Some performance venues close as omicron spreads

BURLINGTON, Vt. (WCAX) – As the rise of omicron continues, venues across the country, including here in New England, are canceling shows and closing again as they did at the start of the pandemic.

Chad Hollister, a guitarist, singer-songwriter and drummer based in Vermont, said that due to the current rise of omicron, he is not doing any live gigs.

“The site closures have really affected a lot of my community. It just upset us,” Hollister said. “Step back for health reasons but also just to preserve yourself.”

Instead, Hollister created custom songs for various businesses and nonprofits. It’s a change that he says works well for him.

“It’s a good way to keep playing music but stay away from the public,” he said.

But Hollister says some of his colleagues who aren’t yet ready to leave the live music scene are struggling to book gigs, as New England venues begin to cancel shows and close again for the second times during the pandemic.

“Just financial devastation. People who, like me, don’t make the trip to get out of the club and still want to travel and still want to tour and sell records and so on, that takes away a job,” Hollister said.

Currently, the state of Vermont does not enforce the closure of performance venues. But Commerce and Community Development Secretary Lindsay Kurrle says they are offering recommendations, such as requiring proof of vaccination or a negative COVID test.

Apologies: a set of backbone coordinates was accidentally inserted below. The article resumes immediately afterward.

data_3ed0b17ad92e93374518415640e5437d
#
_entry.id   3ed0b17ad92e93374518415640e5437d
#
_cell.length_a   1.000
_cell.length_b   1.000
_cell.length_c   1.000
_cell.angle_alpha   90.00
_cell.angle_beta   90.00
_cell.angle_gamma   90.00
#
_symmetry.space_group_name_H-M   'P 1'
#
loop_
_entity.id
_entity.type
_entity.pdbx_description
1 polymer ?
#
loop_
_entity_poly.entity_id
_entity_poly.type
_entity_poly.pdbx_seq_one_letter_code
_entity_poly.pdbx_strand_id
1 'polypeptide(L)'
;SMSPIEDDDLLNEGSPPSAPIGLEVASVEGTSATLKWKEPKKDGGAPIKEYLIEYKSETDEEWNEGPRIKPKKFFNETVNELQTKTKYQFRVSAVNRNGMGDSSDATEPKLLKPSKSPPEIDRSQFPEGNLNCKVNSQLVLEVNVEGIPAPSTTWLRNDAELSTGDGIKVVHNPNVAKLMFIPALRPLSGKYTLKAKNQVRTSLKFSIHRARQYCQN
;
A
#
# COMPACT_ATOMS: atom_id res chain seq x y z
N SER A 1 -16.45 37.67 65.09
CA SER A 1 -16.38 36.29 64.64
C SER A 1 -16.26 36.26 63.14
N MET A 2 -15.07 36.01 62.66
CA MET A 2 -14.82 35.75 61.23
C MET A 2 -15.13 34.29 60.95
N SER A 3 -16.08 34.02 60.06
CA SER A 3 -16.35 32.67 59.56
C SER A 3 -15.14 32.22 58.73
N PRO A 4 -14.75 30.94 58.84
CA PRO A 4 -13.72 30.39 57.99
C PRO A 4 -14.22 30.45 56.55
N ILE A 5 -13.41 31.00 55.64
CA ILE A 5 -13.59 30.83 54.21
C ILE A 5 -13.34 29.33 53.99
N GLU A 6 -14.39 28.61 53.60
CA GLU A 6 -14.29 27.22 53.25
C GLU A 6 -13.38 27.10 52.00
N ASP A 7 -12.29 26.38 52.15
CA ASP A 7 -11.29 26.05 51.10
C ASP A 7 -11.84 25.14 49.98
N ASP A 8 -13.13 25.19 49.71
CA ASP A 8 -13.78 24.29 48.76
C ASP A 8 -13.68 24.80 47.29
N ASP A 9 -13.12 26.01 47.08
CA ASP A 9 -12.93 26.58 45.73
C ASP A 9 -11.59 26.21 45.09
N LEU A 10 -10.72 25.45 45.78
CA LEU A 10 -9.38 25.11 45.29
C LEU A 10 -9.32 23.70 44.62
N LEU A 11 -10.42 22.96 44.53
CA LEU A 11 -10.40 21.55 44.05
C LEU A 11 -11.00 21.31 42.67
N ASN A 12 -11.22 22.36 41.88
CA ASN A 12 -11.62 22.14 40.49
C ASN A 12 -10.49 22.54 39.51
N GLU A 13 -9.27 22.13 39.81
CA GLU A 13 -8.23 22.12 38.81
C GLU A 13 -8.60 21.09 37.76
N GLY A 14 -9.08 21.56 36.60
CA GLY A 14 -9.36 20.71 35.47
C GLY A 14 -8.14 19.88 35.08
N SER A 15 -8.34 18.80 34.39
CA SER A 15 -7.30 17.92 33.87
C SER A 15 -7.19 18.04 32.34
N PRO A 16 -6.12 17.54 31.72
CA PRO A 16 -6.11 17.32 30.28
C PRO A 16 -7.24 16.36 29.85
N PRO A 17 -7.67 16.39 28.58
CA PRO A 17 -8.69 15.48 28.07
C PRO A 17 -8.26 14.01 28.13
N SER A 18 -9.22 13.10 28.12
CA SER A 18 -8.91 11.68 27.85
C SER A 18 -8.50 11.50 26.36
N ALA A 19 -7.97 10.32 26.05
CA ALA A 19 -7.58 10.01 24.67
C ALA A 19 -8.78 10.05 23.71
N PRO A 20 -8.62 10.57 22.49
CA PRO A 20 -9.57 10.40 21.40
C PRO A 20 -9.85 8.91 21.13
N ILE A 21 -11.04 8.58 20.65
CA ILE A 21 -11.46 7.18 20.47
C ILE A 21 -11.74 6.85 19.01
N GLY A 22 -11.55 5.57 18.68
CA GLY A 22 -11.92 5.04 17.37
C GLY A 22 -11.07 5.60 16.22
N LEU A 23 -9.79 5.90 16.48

“We are seeing some businesses in the state that have already implemented this and they are sharing that it is going well and it provides a safer environment for their customers but peace of mind for their employees which is also an important element at this stage. time,” Kurrle said.

Kurrle says the state hopes to continue to refrain from imposing restrictions that limit the operation of local event venues, as well as the freedom of those wishing to attend performances.

“People who feel comfortable in this environment will generally choose to go there. And for people who aren’t comfortable, they’re probably going to abstain for now,” Kurrle said. “Vermonters, again, have learned so much and are weighing their own risk and willingness to go into these environments.”

The New England Musicians Relief Fund (NEMRF) is stepping up its efforts to help professional musicians in financial difficulty.

“Ticket sales are at a standstill, shows are canceled and professional musicians who depend on this time of year to earn the bulk of their income feel like once again the carpet has been swept away. shot under them,” said Gabriel Langfur Rice, trombonist and president of the New England Musicians Relief Fund. “Medical bills, rent, childcare, studio time and bills that have been deferred during the pandemic are adding up to a financial crisis for too many of our colleagues.”

The NEMRF is now accepting applications from musicians who lose their jobs.

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